In this post I’ll be using a tool called OpenSCAP (Details can be found here, check it out https://www.open-scap.org/) to assess a CentOS 7 system. If you have never heard of OpenSCAP before but have had to perform a hardening assessment of a system, OpenSCAP will be a life saver. You can use OpenSCAP with different profiles aligned with different standards such as PCI-DSS. In this example I will be using the DISA STIG (security technical implementation guides) profile which is quite stringent. Exercise with caution when using the suggested hardening parameters, many of them are invasive changes that could impact applications running.
Typically, a method that has been helpful is to bake an image with the hardened parameters that will be used, update the image with newly hardened parameters as they come out. This isn’t necessarily required but it can help speed things up, also tools like Ansible, Chef, and Puppet can help automate the hardening.
Open up a shell to the system you wish to assess and install the necessary packages:
sudo yum install openscap scap-security-guide -y
This will install oscap server/client needed to run the scan as well as the security content (STIGs) for each operating system. You can find this information located on your system at:
To see the different profiles that can be executed you can run the following command to output information for your operating system. Since ours is CentOS 7 I selected that, if you are using RHEL you would select that profile. This will list all the profiles you can run your scan against, we are going to use the DISA STIG profile as mentioned earlier on.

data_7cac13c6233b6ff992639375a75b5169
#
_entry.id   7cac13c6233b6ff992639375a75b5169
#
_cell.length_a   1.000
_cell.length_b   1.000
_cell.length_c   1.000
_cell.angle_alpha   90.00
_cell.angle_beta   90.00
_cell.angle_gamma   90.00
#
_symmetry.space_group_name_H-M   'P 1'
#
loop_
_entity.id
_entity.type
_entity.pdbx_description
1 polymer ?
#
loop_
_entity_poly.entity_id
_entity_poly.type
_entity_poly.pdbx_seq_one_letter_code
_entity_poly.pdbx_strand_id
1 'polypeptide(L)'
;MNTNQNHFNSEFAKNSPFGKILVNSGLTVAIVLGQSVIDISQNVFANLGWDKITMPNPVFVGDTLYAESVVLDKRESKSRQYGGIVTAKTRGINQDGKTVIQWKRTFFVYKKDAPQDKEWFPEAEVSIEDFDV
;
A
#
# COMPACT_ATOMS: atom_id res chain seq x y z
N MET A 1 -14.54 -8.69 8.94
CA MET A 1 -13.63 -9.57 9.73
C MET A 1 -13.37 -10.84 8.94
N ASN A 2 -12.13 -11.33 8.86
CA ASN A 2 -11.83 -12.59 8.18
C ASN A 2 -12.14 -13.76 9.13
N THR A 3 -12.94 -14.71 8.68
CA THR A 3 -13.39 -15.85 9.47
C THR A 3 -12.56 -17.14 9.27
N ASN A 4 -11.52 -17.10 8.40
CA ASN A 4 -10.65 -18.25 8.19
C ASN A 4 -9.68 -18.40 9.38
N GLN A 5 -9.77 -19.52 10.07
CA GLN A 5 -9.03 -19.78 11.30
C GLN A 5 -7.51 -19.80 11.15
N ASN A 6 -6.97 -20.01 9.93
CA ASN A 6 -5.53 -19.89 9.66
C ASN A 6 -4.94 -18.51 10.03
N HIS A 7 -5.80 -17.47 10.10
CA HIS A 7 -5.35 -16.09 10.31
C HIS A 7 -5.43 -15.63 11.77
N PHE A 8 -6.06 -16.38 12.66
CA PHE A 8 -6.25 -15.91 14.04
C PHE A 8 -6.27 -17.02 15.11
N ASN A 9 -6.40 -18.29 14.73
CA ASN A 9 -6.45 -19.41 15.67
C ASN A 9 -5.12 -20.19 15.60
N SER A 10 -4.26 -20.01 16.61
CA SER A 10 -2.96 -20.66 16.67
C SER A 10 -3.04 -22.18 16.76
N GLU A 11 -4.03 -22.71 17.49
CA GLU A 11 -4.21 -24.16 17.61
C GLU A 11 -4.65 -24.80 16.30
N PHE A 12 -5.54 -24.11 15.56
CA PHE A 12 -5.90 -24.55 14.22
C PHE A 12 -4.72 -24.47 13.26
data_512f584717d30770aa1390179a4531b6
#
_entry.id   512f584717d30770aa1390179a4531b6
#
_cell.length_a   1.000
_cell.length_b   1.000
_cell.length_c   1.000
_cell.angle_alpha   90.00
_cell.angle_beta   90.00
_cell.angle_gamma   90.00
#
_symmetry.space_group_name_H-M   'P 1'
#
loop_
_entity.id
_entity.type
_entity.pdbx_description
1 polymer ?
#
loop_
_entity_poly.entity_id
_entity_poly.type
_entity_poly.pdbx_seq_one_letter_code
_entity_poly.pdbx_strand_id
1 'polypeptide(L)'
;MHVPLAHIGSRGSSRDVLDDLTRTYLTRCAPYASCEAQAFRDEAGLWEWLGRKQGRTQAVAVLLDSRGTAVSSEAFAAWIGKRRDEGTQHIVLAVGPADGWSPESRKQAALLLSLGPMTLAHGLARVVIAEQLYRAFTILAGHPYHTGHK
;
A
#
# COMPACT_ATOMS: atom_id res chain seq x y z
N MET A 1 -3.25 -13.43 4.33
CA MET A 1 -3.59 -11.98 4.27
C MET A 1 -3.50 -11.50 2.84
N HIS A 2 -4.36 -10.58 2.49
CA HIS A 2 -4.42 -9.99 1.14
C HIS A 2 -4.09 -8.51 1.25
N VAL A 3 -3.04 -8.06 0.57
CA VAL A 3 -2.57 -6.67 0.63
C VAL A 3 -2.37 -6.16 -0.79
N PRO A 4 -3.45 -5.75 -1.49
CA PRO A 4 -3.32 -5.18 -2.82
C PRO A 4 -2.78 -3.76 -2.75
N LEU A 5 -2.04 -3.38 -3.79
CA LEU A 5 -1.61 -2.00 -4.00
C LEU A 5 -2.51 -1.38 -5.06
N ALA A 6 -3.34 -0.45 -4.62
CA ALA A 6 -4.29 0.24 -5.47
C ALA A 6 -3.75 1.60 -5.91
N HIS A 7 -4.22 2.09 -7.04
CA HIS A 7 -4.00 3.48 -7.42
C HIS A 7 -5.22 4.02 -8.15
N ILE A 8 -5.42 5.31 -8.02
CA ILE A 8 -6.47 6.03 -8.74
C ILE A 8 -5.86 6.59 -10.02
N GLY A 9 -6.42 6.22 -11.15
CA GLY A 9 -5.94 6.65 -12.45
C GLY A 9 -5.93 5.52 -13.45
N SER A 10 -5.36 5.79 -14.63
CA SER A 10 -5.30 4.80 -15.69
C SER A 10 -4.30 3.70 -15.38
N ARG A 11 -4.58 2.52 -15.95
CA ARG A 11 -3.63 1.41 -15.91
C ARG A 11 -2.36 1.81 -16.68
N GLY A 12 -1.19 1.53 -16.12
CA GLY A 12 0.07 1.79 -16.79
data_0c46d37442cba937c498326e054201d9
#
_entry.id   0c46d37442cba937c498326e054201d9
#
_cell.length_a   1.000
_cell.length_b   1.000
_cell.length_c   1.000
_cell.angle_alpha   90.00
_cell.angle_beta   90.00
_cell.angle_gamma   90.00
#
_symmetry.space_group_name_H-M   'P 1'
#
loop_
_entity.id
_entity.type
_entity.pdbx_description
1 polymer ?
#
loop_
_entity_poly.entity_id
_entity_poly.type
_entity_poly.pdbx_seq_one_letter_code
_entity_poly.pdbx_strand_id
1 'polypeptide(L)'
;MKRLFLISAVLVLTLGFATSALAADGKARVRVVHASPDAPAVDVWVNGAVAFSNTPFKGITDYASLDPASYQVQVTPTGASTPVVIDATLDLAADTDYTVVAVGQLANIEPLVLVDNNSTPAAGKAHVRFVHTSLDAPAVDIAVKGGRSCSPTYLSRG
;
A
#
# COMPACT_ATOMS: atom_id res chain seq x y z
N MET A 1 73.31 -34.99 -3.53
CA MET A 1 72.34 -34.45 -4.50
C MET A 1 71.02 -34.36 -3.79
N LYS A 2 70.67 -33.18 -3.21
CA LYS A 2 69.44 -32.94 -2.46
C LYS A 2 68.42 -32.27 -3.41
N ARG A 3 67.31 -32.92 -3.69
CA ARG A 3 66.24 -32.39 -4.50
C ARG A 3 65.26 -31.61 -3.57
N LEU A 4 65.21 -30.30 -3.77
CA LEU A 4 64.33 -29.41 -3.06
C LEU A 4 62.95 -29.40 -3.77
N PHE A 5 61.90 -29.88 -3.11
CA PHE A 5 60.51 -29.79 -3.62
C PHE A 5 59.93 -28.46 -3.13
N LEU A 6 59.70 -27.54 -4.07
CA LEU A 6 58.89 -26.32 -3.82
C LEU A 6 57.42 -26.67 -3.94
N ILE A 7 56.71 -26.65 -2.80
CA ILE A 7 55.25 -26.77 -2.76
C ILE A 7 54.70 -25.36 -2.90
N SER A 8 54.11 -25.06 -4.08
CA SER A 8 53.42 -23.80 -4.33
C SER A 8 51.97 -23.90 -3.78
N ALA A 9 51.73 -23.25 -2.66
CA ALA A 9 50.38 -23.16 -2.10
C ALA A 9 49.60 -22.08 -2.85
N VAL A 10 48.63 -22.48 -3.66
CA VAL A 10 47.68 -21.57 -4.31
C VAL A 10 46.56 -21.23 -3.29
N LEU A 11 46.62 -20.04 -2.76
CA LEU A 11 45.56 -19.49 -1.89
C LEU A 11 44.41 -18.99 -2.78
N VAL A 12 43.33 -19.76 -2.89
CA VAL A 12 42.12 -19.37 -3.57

oscap info /usr/share/xml/scap/ssg/content/ssg-centos7-ds.xml
We are selecting the profile:
To run the scan against the DISA STIG we execute the following command. This command will output an html report to /tmp/report.html , this report allows you to visually see the findings.
sudo oscap xccdf eval --profile xccdf_org.ssgproject.content_profile_stig-rhel7-disa --report /tmp/report.html /usr/share/xml/scap/ssg/content/ssg-centos7-ds.xml
You will begin to see the scan execute, with results similar to those below, the scan takes time to complete, this is expected.
View the output file /tmp/report.html once the scan has been completed.
The OpenSCAP evaluation report provides a summary of findings. Navigate to “Compliance and Scoring” here you will see the summary of results, in this case out of the box my CentOS 7 system is 53.9% compliant.
For this score to increase you would need to remediate the findings and rerun the scan. Again be careful, many of the findings and implementations could be dangerous to enable in your environment. Always remediate with caution when hardening your system.